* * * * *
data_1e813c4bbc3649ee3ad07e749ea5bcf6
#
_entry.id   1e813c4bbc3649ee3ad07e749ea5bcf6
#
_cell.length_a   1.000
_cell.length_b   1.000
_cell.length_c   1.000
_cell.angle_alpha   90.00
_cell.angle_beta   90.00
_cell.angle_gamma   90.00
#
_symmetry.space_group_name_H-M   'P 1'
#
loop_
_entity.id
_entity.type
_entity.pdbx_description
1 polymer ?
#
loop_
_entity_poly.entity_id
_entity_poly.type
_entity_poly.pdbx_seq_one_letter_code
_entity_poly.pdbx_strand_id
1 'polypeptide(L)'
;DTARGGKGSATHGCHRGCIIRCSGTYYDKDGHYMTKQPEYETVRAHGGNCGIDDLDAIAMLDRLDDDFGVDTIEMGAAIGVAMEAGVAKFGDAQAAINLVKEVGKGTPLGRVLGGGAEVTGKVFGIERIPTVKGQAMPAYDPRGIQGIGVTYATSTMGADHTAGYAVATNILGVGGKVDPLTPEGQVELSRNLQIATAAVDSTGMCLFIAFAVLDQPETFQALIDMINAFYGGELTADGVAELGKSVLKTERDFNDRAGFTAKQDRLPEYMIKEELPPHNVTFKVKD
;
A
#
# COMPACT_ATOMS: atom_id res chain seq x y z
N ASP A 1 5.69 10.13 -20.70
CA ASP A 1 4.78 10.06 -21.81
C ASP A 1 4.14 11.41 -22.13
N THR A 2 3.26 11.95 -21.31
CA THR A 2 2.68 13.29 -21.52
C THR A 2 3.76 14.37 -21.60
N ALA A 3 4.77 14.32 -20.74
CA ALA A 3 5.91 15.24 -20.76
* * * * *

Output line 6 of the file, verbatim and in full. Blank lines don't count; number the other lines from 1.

_cell.length_b   1.000